One of those core questions, revisited appropriately throughout the book, is the role of the death penalty. Novak frames the entire trajectory of clemency in terms of capital punishment, and he is right to do so; as the number of nations using the death penalty diminishes, so does the primary driver of clemency in many of those nations (p. 5). That broad insight is well substantiated and further examined in a number of later chapters before an explicit restatement at the end of Chapter Seven (pp. 166-169). Death and mercy at the hands of the state, it seems, are strangely yoked together.
Novak’s primary sources on theory and practice (including Austin Sarat and Jeffrey Crouch) are well-chosen. Once you get past the introductories and into the heart of the book, theory takes a back seat to procedure in most of the chapters, which makes sense. To constantly unpack theory as applied to any one jurisdiction would slow the book’s primary project of contrasting and comparing what actually happens in diverse jurisdictions. Of course, theory that goes any deeper than expressions of retribution or mercy may be hard or even impossible to discern in far-flung nations separated by barriers of language, culture, and colonial histories.
As one might expect from the author’s background (Novak was trained in Washington, Boston and London), the analysis seems most coherent when it addresses British and American law. At times, he seems to discuss practices in Missouri or Texas as if they are as distinct and organic as what he finds in Malawi, and he isn’t wrong to do so. The unique structure of state laws in the U.S. invites this analysis.
Upon finishing the book, I found myself longing not for more theory, but for more insight into nations (like China and South Korea) that don’t share some kind of British heritage. It would also have been worthwhile to include an end-to-end examination of a few jurisdictions, simply to see how the various parts (constitutional authority, procedure, and legislative or judicial review) fit together and contrast. Novak is doing more work in this area and will likely give me what I desire in subsequent books. He is not to blame for my greed!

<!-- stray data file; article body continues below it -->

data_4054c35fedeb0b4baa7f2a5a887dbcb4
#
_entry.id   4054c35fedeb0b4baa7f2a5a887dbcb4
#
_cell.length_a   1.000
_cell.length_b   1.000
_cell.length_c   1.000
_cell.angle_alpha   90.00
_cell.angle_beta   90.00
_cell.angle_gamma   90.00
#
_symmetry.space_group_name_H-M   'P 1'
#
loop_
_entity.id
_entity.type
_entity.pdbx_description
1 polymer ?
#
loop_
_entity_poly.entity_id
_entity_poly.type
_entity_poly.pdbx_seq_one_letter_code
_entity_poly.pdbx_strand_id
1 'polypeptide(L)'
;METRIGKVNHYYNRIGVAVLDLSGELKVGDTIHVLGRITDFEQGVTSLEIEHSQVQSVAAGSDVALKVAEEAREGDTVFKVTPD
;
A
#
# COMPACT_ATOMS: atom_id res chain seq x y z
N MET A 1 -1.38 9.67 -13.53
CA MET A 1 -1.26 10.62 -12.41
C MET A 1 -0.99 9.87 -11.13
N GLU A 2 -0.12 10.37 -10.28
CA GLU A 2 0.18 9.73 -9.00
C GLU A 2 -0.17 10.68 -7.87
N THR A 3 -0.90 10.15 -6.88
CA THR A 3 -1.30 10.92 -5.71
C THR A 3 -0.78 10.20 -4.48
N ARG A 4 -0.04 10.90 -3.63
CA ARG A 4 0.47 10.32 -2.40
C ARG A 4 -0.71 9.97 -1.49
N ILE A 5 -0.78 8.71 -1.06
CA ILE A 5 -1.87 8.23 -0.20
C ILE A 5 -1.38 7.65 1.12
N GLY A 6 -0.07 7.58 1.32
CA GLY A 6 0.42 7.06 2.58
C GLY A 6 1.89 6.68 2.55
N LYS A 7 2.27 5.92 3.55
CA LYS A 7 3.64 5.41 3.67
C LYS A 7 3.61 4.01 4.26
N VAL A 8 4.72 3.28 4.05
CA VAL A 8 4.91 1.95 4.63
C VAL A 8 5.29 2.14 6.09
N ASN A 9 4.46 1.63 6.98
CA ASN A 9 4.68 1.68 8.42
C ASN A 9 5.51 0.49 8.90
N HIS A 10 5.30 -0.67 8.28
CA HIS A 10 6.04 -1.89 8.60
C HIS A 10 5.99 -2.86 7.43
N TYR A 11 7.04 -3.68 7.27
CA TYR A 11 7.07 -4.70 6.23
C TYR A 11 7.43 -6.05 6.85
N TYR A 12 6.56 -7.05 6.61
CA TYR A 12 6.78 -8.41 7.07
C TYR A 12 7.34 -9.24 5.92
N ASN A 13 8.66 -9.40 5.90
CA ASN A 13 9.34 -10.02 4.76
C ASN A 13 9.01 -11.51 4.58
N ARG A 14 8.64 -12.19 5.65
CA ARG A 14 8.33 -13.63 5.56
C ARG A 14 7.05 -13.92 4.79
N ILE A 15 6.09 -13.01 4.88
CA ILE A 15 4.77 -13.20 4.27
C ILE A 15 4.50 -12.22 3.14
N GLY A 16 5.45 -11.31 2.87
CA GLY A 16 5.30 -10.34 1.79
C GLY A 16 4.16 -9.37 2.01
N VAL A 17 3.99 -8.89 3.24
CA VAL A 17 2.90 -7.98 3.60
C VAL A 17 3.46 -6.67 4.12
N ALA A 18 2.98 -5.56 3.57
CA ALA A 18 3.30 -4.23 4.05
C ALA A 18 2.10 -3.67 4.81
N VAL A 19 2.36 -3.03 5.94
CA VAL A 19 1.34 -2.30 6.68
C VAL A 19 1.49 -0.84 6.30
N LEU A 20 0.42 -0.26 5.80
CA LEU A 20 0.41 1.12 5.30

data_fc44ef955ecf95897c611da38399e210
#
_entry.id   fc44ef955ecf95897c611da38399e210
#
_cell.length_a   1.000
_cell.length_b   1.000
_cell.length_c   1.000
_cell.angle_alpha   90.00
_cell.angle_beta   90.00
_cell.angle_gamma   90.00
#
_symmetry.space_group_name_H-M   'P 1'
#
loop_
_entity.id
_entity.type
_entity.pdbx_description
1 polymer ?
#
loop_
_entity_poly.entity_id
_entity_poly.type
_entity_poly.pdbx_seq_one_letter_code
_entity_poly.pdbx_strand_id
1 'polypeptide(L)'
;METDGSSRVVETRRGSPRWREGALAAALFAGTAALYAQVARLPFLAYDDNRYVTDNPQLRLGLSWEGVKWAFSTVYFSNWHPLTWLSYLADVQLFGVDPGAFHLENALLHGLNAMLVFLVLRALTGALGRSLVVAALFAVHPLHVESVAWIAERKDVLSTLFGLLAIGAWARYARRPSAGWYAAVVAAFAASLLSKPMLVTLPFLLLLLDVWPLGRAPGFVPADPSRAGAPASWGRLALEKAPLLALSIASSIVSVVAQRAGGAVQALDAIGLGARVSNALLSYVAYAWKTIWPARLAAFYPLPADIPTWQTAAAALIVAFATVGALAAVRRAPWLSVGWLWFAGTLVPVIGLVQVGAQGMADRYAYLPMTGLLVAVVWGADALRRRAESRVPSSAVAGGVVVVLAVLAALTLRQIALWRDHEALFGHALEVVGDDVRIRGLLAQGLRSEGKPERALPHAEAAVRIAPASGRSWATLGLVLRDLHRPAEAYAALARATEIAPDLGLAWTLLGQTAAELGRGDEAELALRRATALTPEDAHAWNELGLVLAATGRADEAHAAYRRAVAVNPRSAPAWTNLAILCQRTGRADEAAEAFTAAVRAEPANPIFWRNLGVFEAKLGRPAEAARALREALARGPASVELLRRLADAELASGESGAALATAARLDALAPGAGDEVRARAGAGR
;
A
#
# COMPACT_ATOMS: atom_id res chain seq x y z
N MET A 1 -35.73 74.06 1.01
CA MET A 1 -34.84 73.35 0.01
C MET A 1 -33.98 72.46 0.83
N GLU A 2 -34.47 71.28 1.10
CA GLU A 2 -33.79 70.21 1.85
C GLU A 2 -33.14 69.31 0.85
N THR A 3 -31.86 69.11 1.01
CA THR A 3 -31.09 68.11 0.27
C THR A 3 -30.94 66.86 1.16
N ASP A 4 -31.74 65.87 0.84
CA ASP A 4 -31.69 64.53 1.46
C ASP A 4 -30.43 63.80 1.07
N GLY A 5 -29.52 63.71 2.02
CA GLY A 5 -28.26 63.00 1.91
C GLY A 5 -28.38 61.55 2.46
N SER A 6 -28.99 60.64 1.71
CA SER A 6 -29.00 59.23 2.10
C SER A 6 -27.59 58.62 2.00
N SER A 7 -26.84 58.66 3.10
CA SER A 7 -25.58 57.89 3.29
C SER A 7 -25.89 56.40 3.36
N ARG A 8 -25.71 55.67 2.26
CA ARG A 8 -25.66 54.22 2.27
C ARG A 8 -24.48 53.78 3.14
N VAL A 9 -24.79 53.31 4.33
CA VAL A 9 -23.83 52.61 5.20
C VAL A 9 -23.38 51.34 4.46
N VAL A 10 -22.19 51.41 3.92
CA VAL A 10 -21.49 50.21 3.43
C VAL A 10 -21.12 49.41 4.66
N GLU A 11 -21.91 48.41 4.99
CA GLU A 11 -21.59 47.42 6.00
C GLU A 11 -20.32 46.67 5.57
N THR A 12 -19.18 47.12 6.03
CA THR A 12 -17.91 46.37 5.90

Our American experience over the past several decades has not cast clemency in a good light. People remember the trauma of Watergate and the Nixon pardon, or Bill Clinton’s reprehensible pardon of Marc Rich, or (if they were born more recently) don’t think about it much at all since the constitutional pardon power has not been actively used for much of their lives. President Obama’s clemency initiative– which has freed hundreds of narcotics prisoners serving lengthy terms– has brought the issue back to national attention and offers the promise of a return of clemency to a place of value within our legal system. As Novak sets out, clemency is not a new or novel part of the American legal structure. Rather, it flows from millennia of human experience, and is intricately entwined with our most subtle virtues and brutal instincts. It could be that the decline of the death penalty is not necessarily going to close the door on clemency; the institutional virtue of mercy runs both deeper and broader than that, to sentences other than death and to nations far from our shores.